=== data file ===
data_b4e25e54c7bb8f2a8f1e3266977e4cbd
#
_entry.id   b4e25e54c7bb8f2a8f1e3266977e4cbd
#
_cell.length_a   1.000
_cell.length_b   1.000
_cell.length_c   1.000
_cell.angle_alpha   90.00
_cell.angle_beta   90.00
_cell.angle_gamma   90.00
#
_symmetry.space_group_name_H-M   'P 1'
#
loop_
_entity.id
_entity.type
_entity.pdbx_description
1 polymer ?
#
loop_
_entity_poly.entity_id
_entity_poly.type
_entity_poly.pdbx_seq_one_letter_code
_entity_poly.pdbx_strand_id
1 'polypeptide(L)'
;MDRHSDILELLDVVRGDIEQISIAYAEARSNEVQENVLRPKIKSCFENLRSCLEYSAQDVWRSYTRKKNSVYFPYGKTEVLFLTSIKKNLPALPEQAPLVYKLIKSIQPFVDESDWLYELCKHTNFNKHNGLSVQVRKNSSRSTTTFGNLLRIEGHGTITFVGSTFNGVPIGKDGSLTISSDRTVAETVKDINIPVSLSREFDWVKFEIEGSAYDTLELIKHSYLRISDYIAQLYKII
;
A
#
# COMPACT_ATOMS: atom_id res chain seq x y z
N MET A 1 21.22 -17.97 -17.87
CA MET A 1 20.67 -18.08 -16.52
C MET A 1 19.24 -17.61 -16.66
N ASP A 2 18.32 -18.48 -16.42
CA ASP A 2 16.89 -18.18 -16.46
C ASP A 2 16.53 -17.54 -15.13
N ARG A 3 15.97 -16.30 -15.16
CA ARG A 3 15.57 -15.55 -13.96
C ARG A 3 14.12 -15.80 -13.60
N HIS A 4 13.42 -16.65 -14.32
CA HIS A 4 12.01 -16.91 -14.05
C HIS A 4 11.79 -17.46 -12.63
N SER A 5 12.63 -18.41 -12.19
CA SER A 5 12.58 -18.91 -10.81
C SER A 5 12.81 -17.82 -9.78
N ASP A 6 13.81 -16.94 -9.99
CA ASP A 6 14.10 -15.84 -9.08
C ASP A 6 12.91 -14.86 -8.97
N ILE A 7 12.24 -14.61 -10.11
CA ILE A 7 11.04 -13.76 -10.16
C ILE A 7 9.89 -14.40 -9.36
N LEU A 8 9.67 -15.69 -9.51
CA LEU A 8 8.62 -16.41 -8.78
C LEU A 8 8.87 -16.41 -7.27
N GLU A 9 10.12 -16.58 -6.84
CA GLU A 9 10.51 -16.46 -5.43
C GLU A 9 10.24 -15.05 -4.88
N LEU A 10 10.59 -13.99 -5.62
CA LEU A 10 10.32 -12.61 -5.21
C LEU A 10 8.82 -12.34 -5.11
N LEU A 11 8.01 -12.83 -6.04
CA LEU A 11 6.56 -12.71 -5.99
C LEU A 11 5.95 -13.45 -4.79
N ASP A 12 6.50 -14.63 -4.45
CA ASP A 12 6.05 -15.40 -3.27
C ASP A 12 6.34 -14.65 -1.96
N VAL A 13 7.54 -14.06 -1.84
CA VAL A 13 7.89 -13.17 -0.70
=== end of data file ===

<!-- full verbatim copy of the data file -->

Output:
data_b4e25e54c7bb8f2a8f1e3266977e4cbd
#
_entry.id   b4e25e54c7bb8f2a8f1e3266977e4cbd
#
_cell.length_a   1.000
_cell.length_b   1.000
_cell.length_c   1.000
_cell.angle_alpha   90.00
_cell.angle_beta   90.00
_cell.angle_gamma   90.00
#
_symmetry.space_group_name_H-M   'P 1'
#
loop_
_entity.id
_entity.type
_entity.pdbx_description
1 polymer ?
#
loop_
_entity_poly.entity_id
_entity_poly.type
_entity_poly.pdbx_seq_one_letter_code
_entity_poly.pdbx_strand_id
1 'polypeptide(L)'
;MDRHSDILELLDVVRGDIEQISIAYAEARSNEVQENVLRPKIKSCFENLRSCLEYSAQDVWRSYTRKKNSVYFPYGKTEVLFLTSIKKNLPALPEQAPLVYKLIKSIQPFVDESDWLYELCKHTNFNKHNGLSVQVRKNSSRSTTTFGNLLRIEGHGTITFVGSTFNGVPIGKDGSLTISSDRTVAETVKDINIPVSLSREFDWVKFEIEGSAYDTLELIKHSYLRISDYIAQLYKII
;
A
#
# COMPACT_ATOMS: atom_id res chain seq x y z
N MET A 1 21.22 -17.97 -17.87
CA MET A 1 20.67 -18.08 -16.52
C MET A 1 19.24 -17.61 -16.66
N ASP A 2 18.32 -18.48 -16.42
CA ASP A 2 16.89 -18.18 -16.46
C ASP A 2 16.53 -17.54 -15.13
N ARG A 3 15.97 -16.30 -15.16
CA ARG A 3 15.57 -15.55 -13.96
C ARG A 3 14.12 -15.80 -13.60
N HIS A 4 13.42 -16.65 -14.32
CA HIS A 4 12.01 -16.91 -14.05
C HIS A 4 11.79 -17.46 -12.63
N SER A 5 12.63 -18.41 -12.19
CA SER A 5 12.58 -18.91 -10.81
C SER A 5 12.81 -17.82 -9.78
N ASP A 6 13.81 -16.94 -9.99
CA ASP A 6 14.10 -15.84 -9.08
C ASP A 6 12.91 -14.86 -8.97
N ILE A 7 12.24 -14.61 -10.11
CA ILE A 7 11.04 -13.76 -10.16
C ILE A 7 9.89 -14.40 -9.36
N LEU A 8 9.67 -15.69 -9.51
CA LEU A 8 8.62 -16.41 -8.78
C LEU A 8 8.87 -16.41 -7.27
N GLU A 9 10.12 -16.58 -6.84
CA GLU A 9 10.51 -16.46 -5.43
C GLU A 9 10.24 -15.05 -4.88
N LEU A 10 10.59 -13.99 -5.62
CA LEU A 10 10.32 -12.61 -5.21
C LEU A 10 8.82 -12.34 -5.11
N LEU A 11 8.01 -12.83 -6.04
CA LEU A 11 6.56 -12.71 -5.99
C LEU A 11 5.95 -13.45 -4.79
N ASP A 12 6.50 -14.63 -4.45
CA ASP A 12 6.05 -15.40 -3.27
C ASP A 12 6.34 -14.65 -1.96
N VAL A 13 7.54 -14.06 -1.84
CA VAL A 13 7.89 -13.17 -0.70